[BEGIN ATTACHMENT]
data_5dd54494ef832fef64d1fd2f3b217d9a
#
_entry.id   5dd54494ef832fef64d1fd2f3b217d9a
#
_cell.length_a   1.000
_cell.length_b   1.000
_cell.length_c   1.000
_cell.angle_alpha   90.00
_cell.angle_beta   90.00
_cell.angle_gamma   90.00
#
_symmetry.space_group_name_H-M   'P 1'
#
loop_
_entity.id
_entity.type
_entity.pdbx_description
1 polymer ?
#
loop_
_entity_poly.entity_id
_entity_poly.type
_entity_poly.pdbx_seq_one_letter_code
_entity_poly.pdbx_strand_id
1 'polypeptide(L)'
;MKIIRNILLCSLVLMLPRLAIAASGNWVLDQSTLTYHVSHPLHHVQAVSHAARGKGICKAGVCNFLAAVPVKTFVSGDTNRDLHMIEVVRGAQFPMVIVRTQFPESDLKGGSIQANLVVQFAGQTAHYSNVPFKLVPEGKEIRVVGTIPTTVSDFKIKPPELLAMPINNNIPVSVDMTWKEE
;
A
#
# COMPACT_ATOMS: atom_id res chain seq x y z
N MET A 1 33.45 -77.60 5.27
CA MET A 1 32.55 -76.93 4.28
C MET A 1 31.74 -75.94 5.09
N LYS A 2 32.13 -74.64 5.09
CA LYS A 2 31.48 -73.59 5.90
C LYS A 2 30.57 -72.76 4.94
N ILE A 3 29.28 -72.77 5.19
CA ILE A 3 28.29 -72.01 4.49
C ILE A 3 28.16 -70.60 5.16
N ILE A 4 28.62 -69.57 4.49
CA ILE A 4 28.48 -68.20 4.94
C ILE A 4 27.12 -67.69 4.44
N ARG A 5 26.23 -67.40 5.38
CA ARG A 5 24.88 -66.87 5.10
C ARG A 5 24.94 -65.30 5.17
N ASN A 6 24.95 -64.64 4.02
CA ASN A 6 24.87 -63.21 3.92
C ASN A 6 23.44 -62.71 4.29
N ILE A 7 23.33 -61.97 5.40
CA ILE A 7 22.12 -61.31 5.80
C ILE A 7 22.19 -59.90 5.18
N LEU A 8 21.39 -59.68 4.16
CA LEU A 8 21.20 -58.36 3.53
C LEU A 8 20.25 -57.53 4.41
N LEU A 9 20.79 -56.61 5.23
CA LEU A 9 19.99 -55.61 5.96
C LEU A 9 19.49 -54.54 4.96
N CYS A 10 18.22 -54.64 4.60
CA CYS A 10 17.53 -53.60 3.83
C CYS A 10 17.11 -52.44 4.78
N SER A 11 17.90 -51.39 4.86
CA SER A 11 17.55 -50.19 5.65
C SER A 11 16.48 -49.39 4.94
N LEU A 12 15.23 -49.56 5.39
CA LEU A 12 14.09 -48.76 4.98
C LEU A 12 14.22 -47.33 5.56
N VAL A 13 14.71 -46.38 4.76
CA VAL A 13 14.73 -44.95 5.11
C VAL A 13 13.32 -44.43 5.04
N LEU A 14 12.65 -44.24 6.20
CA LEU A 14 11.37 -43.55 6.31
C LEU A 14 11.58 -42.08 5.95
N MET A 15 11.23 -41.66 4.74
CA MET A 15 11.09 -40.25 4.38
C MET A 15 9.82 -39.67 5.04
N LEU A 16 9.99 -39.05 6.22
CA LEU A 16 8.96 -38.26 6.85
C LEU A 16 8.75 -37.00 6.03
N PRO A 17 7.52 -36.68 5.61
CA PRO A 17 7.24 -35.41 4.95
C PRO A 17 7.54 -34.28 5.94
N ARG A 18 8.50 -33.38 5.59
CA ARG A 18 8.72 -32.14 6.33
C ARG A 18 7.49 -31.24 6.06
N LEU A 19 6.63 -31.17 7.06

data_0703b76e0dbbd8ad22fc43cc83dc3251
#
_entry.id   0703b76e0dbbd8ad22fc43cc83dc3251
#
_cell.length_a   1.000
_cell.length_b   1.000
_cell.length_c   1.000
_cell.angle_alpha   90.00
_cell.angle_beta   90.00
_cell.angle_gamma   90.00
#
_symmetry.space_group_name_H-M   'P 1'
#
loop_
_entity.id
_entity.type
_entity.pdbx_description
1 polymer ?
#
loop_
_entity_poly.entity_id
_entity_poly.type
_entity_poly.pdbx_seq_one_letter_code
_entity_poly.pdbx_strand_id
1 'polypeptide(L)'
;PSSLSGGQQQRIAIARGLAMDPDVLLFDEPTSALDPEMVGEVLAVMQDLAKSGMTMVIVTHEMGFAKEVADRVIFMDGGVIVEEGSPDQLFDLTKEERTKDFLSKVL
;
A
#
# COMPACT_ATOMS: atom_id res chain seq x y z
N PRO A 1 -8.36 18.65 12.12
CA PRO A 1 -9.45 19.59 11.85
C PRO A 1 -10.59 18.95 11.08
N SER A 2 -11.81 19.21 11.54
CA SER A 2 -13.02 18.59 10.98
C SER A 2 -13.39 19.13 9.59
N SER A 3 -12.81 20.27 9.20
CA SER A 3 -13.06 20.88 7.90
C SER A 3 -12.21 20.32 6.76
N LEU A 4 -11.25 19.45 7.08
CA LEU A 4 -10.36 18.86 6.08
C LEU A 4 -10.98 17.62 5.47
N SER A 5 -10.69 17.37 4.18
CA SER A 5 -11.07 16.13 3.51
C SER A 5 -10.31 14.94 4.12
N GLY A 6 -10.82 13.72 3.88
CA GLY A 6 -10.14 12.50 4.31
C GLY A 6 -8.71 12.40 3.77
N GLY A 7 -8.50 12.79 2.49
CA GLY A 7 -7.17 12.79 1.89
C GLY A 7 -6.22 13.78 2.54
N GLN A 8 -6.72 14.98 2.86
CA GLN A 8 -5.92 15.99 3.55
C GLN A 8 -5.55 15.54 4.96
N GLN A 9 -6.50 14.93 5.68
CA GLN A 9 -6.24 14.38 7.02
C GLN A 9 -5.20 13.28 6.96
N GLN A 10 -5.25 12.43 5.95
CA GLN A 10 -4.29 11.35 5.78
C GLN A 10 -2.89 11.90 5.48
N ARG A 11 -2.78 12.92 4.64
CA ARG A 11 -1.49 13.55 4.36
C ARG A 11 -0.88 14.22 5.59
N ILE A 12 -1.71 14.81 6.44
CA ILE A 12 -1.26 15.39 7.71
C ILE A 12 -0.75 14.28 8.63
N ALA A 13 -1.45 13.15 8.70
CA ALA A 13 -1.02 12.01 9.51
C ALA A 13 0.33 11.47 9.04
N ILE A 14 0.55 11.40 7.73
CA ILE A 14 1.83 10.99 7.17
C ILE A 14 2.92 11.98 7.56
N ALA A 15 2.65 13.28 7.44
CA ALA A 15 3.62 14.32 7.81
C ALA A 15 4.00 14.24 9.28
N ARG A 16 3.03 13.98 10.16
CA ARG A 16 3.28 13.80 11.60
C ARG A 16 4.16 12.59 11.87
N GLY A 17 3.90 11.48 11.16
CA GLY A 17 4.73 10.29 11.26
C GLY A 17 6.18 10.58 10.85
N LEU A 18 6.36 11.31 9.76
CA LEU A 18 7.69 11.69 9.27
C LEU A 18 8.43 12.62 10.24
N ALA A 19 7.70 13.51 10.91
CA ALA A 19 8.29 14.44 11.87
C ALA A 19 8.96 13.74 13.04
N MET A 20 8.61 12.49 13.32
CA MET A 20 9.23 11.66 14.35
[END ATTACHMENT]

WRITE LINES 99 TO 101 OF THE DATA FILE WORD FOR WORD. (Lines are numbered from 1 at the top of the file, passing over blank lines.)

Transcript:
loop_
_entity.id
_entity.type